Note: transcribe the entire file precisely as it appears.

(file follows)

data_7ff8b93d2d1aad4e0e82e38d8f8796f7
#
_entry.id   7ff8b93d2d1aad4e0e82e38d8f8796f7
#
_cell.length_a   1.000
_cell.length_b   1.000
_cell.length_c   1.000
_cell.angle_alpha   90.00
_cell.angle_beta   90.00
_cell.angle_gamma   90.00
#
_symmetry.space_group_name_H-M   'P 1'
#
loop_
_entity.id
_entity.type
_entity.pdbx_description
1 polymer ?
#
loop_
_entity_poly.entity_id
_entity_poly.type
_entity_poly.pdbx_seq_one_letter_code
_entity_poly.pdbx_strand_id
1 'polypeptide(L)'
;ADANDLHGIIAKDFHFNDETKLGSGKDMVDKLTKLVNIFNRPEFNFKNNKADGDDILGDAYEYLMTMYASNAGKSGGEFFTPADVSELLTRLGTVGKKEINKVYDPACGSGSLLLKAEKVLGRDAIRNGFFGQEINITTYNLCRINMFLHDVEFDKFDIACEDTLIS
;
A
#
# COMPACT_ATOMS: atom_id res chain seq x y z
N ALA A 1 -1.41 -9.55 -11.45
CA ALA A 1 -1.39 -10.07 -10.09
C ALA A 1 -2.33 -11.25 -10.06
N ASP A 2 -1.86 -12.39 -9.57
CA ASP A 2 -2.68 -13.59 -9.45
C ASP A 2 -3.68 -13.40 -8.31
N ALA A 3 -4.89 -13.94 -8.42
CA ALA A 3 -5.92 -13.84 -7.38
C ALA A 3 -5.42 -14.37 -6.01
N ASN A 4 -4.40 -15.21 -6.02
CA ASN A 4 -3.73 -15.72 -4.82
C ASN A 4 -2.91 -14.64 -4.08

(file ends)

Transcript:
data_7ff8b93d2d1aad4e0e82e38d8f8796f7
#
_entry.id   7ff8b93d2d1aad4e0e82e38d8f8796f7
#
_cell.length_a   1.000
_cell.length_b   1.000
_cell.length_c   1.000
_cell.angle_alpha   90.00
_cell.angle_beta   90.00
_cell.angle_gamma   90.00
#
_symmetry.space_group_name_H-M   'P 1'
#
loop_
_entity.id
_entity.type
_entity.pdbx_description
1 polymer ?
#
loop_
_entity_poly.entity_id
_entity_poly.type
_entity_poly.pdbx_seq_one_letter_code
_entity_poly.pdbx_strand_id
1 'polypeptide(L)'
;ADANDLHGIIAKDFHFNDETKLGSGKDMVDKLTKLVNIFNRPEFNFKNNKADGDDILGDAYEYLMTMYASNAGKSGGEFFTPADVSELLTRLGTVGKKEINKVYDPACGSGSLLLKAEKVLGRDAIRNGFFGQEINITTYNLCRINMFLHDVEFDKFDIACEDTLIS
;
A
#
# COMPACT_ATOMS: atom_id res chain seq x y z
N ALA A 1 -1.41 -9.55 -11.45
CA ALA A 1 -1.39 -10.07 -10.09
C ALA A 1 -2.33 -11.25 -10.06
N ASP A 2 -1.86 -12.39 -9.57
CA ASP A 2 -2.68 -13.59 -9.45
C ASP A 2 -3.68 -13.40 -8.31
N ALA A 3 -4.89 -13.94 -8.42
CA ALA A 3 -5.92 -13.84 -7.38
C ALA A 3 -5.42 -14.37 -6.01
N ASN A 4 -4.40 -15.21 -6.02
CA ASN A 4 -3.73 -15.72 -4.82
C ASN A 4 -2.91 -14.64 -4.08